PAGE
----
Ex-Barclays boss Bob Diamond, 60, would receive a year's pay and a cash payment instead of a pension, together worth £2 million ($3 million), Barclays Executive Chairman Marcus Agius said. Reuters

Ex-Barclays [NYSE:BCS] boss Bob Diamond has given up his £20 million ($31 million) bonus in the wake of the bank's involvement in the Libor rate-fixing scandal.

Diamond, who will still receive his salary and benefits worth in excess of £2 million, gave up the bonus payment voluntarily, according to Barclays Executive Chairman Marcus Agius, the BBC reported.

Agius made the announcement during a British parliamentary committee hearing Tuesday, as MPs pressed the outgoing chairman about the Libor scandal and a Financial Services Authority investigation into the bank.

Bob Diamond has voluntarily decided to forgo any deferred consideration and deferred bonuses to which he otherwise would have been entitled to, Agius, 65, told the panel.

Barclays confirmed the payoff arrangement in a separate statement that quoted Diamond as saying he hoped his decision would help the bank move on.

The wrongful actions of a relative few should not detract from the outstanding work that Barclays employees carry out each day on behalf of clients and customers around the world, he said.

In its review, the FSA said Barclays was aggressive in its practices and misleading on bank stress tests.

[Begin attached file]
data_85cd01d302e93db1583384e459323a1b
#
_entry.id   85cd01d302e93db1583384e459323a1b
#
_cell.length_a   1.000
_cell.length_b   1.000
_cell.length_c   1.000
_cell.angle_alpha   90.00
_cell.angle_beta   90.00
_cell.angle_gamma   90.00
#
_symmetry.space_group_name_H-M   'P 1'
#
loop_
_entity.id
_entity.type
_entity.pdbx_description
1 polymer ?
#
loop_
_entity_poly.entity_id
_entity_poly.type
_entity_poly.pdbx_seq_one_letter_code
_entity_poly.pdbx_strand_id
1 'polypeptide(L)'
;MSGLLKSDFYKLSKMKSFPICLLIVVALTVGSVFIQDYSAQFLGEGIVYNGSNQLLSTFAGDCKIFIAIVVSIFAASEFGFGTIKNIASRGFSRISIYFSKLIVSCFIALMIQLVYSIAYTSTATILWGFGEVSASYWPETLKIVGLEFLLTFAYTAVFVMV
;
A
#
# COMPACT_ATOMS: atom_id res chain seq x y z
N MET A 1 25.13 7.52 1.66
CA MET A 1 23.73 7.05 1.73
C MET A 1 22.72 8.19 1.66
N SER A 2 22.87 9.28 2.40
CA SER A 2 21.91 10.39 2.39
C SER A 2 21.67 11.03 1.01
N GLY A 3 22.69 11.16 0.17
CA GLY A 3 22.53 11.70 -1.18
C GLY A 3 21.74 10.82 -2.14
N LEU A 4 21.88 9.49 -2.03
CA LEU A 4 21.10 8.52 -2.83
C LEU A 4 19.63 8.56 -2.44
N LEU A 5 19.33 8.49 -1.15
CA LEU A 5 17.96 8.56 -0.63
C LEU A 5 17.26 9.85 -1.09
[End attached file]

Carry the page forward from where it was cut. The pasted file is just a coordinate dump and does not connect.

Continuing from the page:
When asked if he had warned newly appointed CEO Diamond about the FSA's conclusions, Agius said he had. Last week, Diamond told the committee he had not been warned about the FSA report.

The Libor, the London interbank offered rate, is the benchmark interest rate that underpins trillions of loans, credit cards, mortgages and derivatives around the world. Euribor is the Euro interbank offered rate.

Barclays is among more than a dozen global banks under investigation by authorities in North America, Europe and Japan and the only one so far to admit wrongdoing.

Barclays says a group of its traders tried to manipulate the Libor for profit as far back as 2005 and says it wrongly lowered estimates of the interest it paid other banks at the height of the crisis in 2008 to make its financial position appear better.

Regulators in Europe and the U.S. are said to be investigating up to 15 banks involved in the rate-rigging scandal.

The European Union says it will propose new rules to criminalize the manipulation of indexes such as the Libor.

Besides potentially huge fines from authorities, banks face a raft of civil lawsuits from investors and other financial firms that could end up costing the industry tens of billions of dollars.

Investigators on both sides of the Atlantic are now focusing their attention on financial regulators who failed to halt the rigging.

In testimony on Monday, Bank of England Deputy Governor Paul Tucker denied suggestions there had been pressure from officials or ministers in the rigging of the Libor, saying he was not aware of moves to rig the rate at the time.

Suggestions that senior British officials may have known about or even condoned the 2008 manipulation have turned the case into a political storm, with British Prime Minister David Cameron ordering the parliamentary inquiry to quell public outrage.

Agius stepped down on July 2 but remains at the bank to appoint a successor, while Diamond resigned the following day, after bowing down to pressure to exit the investment bank in the aftermath of the scandal, which cost Barclays a record £290 million in settlement fees with U.S. and UK regulators.